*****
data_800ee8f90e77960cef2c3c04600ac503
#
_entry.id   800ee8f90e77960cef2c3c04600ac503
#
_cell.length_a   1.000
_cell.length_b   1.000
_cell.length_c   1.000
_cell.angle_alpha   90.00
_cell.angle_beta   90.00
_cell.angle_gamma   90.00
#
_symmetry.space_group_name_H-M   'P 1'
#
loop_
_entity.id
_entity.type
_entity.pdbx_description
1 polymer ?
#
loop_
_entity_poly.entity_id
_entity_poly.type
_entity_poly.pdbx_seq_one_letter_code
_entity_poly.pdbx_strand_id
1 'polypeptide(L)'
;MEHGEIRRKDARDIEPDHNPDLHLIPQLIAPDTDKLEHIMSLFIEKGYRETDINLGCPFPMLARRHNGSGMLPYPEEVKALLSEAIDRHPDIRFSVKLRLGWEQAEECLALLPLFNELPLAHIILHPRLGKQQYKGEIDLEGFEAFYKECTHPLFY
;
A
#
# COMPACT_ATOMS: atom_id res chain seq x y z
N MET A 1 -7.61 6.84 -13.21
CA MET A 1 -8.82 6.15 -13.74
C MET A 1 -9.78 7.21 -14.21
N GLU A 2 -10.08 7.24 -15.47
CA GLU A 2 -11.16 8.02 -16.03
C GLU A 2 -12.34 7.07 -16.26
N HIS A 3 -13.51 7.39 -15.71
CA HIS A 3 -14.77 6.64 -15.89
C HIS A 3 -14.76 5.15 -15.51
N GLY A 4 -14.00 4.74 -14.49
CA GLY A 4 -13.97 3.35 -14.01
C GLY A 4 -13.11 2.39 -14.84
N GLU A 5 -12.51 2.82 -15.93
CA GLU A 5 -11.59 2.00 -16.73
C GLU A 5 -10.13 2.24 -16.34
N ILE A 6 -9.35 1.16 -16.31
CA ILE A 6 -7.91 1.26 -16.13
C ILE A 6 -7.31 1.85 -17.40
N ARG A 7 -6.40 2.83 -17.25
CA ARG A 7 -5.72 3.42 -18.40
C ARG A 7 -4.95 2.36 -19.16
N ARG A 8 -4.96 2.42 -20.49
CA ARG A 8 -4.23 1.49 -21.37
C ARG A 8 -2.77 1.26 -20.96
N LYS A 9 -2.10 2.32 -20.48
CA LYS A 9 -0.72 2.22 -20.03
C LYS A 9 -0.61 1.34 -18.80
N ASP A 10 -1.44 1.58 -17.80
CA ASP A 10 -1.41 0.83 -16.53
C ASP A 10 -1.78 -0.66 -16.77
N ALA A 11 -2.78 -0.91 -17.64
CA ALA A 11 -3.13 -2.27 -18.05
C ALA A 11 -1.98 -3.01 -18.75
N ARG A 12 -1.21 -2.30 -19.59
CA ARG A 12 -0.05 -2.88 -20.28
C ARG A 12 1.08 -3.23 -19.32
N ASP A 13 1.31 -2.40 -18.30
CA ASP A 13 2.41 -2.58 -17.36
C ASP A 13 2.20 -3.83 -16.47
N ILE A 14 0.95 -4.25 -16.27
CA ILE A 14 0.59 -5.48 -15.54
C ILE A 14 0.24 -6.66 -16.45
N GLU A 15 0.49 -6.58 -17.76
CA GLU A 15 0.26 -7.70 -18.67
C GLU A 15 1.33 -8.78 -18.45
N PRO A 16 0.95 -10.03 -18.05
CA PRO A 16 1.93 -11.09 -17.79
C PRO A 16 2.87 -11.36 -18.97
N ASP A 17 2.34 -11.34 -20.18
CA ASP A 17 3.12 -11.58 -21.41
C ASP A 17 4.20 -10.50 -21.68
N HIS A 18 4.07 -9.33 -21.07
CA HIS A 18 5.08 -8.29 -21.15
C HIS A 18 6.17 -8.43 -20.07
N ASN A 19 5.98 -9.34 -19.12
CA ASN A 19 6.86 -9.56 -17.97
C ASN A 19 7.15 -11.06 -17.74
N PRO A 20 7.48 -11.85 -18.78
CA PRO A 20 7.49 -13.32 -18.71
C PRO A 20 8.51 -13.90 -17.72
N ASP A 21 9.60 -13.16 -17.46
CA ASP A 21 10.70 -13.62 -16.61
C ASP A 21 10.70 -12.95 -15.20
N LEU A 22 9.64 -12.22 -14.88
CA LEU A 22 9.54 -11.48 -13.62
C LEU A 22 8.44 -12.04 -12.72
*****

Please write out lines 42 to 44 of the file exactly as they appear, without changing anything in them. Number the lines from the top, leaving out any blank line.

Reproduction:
C GLY A 4 -13.11 2.39 -14.84
N GLU A 5 -12.51 2.82 -15.93
CA GLU A 5 -11.59 2.00 -16.73